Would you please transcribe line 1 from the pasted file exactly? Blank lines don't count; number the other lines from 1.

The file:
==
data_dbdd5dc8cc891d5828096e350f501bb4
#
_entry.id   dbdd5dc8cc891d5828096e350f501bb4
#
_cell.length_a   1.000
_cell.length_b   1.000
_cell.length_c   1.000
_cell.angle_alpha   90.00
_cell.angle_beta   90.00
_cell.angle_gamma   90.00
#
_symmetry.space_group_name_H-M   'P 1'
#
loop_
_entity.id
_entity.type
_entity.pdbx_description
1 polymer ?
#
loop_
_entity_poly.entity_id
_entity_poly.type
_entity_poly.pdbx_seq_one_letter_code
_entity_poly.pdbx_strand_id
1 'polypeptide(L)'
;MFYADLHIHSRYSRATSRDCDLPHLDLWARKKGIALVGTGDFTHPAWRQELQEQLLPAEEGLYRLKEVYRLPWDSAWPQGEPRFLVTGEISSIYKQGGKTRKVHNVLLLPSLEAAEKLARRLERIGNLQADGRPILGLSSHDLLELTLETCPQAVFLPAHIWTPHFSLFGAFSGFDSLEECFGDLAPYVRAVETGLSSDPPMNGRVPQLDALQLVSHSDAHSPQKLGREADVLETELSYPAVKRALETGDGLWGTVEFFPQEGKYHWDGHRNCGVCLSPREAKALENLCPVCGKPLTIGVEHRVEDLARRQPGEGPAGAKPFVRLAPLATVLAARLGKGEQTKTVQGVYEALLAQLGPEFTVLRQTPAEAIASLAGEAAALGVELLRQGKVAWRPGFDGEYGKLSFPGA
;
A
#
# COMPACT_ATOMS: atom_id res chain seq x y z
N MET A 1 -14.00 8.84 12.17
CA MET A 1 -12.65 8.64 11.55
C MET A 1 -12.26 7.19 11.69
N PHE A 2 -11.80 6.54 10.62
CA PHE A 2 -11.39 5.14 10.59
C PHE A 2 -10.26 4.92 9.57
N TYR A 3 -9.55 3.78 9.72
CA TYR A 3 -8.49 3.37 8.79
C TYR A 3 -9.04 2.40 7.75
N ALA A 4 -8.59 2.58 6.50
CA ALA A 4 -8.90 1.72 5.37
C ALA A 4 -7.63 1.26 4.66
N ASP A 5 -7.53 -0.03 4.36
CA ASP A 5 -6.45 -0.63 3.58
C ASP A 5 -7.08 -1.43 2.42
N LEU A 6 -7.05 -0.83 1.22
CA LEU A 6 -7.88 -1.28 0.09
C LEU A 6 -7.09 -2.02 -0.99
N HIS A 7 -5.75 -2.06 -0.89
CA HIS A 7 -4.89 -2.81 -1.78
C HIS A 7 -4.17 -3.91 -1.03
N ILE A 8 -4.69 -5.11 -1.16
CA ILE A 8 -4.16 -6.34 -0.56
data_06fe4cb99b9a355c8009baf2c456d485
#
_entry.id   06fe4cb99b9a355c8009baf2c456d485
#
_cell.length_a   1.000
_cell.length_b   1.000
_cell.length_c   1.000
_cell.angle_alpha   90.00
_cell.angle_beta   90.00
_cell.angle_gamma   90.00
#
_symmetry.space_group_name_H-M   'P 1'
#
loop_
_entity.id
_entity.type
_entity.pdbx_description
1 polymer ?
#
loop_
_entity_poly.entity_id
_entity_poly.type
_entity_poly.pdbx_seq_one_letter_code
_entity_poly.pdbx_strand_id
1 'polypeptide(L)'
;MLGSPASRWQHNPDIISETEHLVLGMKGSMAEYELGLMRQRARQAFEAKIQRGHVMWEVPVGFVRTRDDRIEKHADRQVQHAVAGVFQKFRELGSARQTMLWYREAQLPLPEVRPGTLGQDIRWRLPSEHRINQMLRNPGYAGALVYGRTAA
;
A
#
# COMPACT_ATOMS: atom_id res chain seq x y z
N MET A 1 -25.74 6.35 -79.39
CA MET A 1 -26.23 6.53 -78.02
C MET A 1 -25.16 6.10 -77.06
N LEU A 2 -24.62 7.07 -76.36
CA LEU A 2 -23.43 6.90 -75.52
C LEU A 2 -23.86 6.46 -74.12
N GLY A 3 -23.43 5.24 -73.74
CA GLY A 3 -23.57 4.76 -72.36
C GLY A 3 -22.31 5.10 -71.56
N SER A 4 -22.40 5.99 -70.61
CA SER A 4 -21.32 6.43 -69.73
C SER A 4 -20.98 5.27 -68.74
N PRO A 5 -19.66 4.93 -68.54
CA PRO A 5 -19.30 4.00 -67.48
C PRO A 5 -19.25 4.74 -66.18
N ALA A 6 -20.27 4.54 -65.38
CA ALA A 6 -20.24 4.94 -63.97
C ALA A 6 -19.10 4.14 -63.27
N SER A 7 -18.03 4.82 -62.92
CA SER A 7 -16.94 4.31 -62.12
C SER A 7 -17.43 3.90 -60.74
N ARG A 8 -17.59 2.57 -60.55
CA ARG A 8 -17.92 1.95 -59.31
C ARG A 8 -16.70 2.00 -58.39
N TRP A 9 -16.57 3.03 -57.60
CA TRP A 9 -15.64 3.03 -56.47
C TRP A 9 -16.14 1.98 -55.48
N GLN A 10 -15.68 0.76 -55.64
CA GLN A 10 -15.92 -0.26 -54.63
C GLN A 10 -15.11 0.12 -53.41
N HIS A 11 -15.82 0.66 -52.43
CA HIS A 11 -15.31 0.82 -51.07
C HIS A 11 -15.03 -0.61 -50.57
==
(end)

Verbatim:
data_dbdd5dc8cc891d5828096e350f501bb4